22 Oct Here in History by Betty Laver
Boyne River Crossing & Bridge
When motor cars began arriving in the Gladstone Region, motorists going south from Gladstone on the Bruce Highway only had a shallow ford in which they crossed the Boyne River.
They often become bogged in the sand and if the river became swollen then there was no chance of the traffic getting through.
Rainy weather often caused the adventurous tourists to wait, sometimes as long as a week, before they could get their cars through this crossing.
A car rally was held in the 1920s and this ford caused all sorts of trouble for the motorists who participated.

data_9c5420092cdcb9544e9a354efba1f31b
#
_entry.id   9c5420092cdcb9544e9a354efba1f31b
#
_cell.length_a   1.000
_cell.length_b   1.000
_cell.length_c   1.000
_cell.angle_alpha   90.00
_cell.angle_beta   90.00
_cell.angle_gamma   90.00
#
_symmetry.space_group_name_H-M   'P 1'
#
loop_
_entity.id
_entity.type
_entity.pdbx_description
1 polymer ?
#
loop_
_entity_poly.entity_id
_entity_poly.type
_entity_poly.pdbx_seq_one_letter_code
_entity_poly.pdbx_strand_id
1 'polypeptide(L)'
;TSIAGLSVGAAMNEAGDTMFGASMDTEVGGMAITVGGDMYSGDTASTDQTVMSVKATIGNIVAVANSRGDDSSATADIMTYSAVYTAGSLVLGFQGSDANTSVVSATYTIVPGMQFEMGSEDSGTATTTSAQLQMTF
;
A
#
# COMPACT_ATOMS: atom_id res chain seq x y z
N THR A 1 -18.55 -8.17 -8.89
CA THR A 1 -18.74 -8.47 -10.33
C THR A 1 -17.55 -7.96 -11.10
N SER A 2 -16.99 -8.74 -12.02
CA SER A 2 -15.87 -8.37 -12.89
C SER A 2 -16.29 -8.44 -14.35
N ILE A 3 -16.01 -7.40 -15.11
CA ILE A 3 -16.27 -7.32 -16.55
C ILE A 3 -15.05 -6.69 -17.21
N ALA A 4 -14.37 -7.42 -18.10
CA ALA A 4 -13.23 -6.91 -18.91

In 1926 a single lane bridge was built in the same location.
Although slow with just one lane, this was quite an improvement.
This bridge spanned the water region of the river in dry weather but if there was sufficient run in the river then the bridge would be covered, and traffic would bank up for miles on either side.
In the early 1950s, a large party of young people were coming home from a weekend away.
When they arrived at the Boyne River it was in flood, so there was nothing for it but to wait.
Word got through to Mayor Jack O’Malley in Gladstone of their plight and he took to the streets with a loud haler.
He let folk know that their children were safe but stranded at Boyne River.
In 1960s, a new high-level bridge was built so that the traffic would no longer have problems with floods.